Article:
The Lukacs Gallery, located in Loyola Hall, hosted artist Reid Elem’s exhibit the “Utah Air Project” from March 20 through April 3. Reid Elem is an artist and educator who uses photography to touch upon various topics in a contemporary context. According to his website, Elem has a Master of Fine Arts in Photography from Savannah College of Art and Design in Savannah, Ga. His exhibit, “Utah Air Project,” at Fairfield University deals with the effects of air pollution in Utah.

“‘The Utah Air Project explores population expansion, development, the consumption of energy and resources and inevitability the influence that the by products of these processes have on the air in Utah,” Elem states in an informational panel video on the wall at the entrance of the exhibit.

On this panel, Elem continues to discuss an atmospheric phenomenon associated with this project called “inversion.” Inversion is a change in the regular behavior of temperature in the troposphere that causes a layer of warmer air to lie above the layer of cool air at the surface. Due to inversion and Utah’s landscape of valleys and mountains, this warm layer of air will ultimately trap dangerous air contaminants in the atmosphere – poisoning the air in Utah. Elem proceeds to mention how inversion is more noticeable during the winter months, but can be seen periodically throughout the year. This is due to a variety of air pollution causes such as coal fired power plants, an increase in vehicles on the roads, incineration used within industrial businesses and mining productions.

One of Elm’s main goals is to document the source of this contamination by capturing the history and present condition of Utah’s people,  places and land – anything affected by the air pollution running rampid in Utah.

When walking into Elem’s exhibit, a viewer can immediately feel a sense of passion coming from Elem’s work. The fact that he took the time to go to various spots all over the state of Utah to document and record all of this is extraordinary. As for the images themselves, they each demonstrate something remarkable. Every image captures a unique aspect of air pollution. The photographs range from something as simple as a smoke stack from a factory to the natural landscape of Utah being plagued by gray skies and power lines.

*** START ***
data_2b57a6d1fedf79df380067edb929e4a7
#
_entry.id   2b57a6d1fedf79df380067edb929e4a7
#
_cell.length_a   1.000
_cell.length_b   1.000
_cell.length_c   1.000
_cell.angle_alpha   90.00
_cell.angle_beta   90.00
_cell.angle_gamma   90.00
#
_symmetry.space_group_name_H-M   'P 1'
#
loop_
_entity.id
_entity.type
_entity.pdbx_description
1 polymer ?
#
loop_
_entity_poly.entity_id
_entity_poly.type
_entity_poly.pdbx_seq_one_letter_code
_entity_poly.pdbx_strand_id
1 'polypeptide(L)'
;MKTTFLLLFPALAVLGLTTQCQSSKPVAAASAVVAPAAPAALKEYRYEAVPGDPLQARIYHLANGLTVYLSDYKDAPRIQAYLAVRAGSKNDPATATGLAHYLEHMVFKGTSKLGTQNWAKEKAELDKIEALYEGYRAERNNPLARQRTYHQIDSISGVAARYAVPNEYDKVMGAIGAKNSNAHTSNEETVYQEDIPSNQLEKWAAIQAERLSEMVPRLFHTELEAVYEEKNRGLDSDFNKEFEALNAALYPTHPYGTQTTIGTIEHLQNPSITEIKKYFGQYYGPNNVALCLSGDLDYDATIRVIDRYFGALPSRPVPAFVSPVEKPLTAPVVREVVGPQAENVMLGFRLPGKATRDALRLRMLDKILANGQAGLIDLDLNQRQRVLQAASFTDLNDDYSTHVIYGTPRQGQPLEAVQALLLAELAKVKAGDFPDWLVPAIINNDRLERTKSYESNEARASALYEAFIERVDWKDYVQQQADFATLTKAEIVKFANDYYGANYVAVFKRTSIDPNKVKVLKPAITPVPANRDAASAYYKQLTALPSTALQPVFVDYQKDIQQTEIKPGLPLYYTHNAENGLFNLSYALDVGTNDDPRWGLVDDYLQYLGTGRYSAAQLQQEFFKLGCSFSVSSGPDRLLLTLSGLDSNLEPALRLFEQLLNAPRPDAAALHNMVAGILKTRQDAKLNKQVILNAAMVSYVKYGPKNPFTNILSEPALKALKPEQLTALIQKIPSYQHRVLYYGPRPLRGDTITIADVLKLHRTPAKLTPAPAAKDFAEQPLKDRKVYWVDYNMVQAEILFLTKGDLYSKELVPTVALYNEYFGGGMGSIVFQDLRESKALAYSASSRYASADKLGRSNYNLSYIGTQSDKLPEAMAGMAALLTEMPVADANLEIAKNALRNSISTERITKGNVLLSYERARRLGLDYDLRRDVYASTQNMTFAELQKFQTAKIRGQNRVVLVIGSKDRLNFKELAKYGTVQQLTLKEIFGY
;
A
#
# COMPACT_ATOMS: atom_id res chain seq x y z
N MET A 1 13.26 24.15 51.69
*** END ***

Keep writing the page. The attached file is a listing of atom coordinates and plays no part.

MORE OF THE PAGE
Oddly enough, Elem captures the beauty of Utah while photographing the aspects of different cities. By doing this, Elem is able to capture the destruction as well. For example, in one photograph it seems as if one is looking out at a beautiful view of a city’s landscape surrounded by mountains. After studying Elem’s photograph, one can see the smog encasing the city. Suddenly, what once seemed like a beautiful photograph has now turned into a discussion about destruction.

Elem does a good job invoking a great deal of thought in observers of his work. One of the main photographs of the exhibit, which was used as the exhibit’s official postcard and featured on Elem’s Instagram page, is that of an open burning. The photograph, or “Open Burning, Powerhouse Road – located in Spanish Fork, Utah,” is one of the more dramatic and impactful photographs of this exhibit. In the picture, it depicts a scene of a white truck beside a fire starting in a patch of grass. Elem’s photograph manages to bring the ugliness of what we, as human beings, do to our planet to light.

“This project took all sorts of turns this last year and helped me realize that everything is connected to everything,” Elem stated on his Instagram in regards to the process. In the specific post where he focuses on this photograph, Elem mentions how the burning photograph defined for him the human struggle of “attempting to keep a clean and prosperous existence and the negative byproducts of these efforts. Pushing forward with production…”

The exhibit as a whole draws attendees in the moment they enter. The photographs take breathtaking images and reveal the extent of humanity’s effects on them. The crisp, clean, vibe of the gallery differs to the theme of pollution – nevertheless, it was intriguing. One of my favorite photographs was an unnamed work of a factory’s white smoke contrasting against a night sky. It reminded me of driving at night alongside a highway. Another great factor to Elem’s exhibit was the relatableness of it all. While air position is a serious issue occurring in Utah, it is also affecting the world as a whole.

Elem’s photographs draw attention to a topic we should all be thinking about by demonstrating what a specific and unique landscape is going through due to air pollution. It makes it easier for a viewer to digest the whole issue of pollution and really leaves viewers wondering what to do next to stop an issue from continuing to destroy our environment.

 

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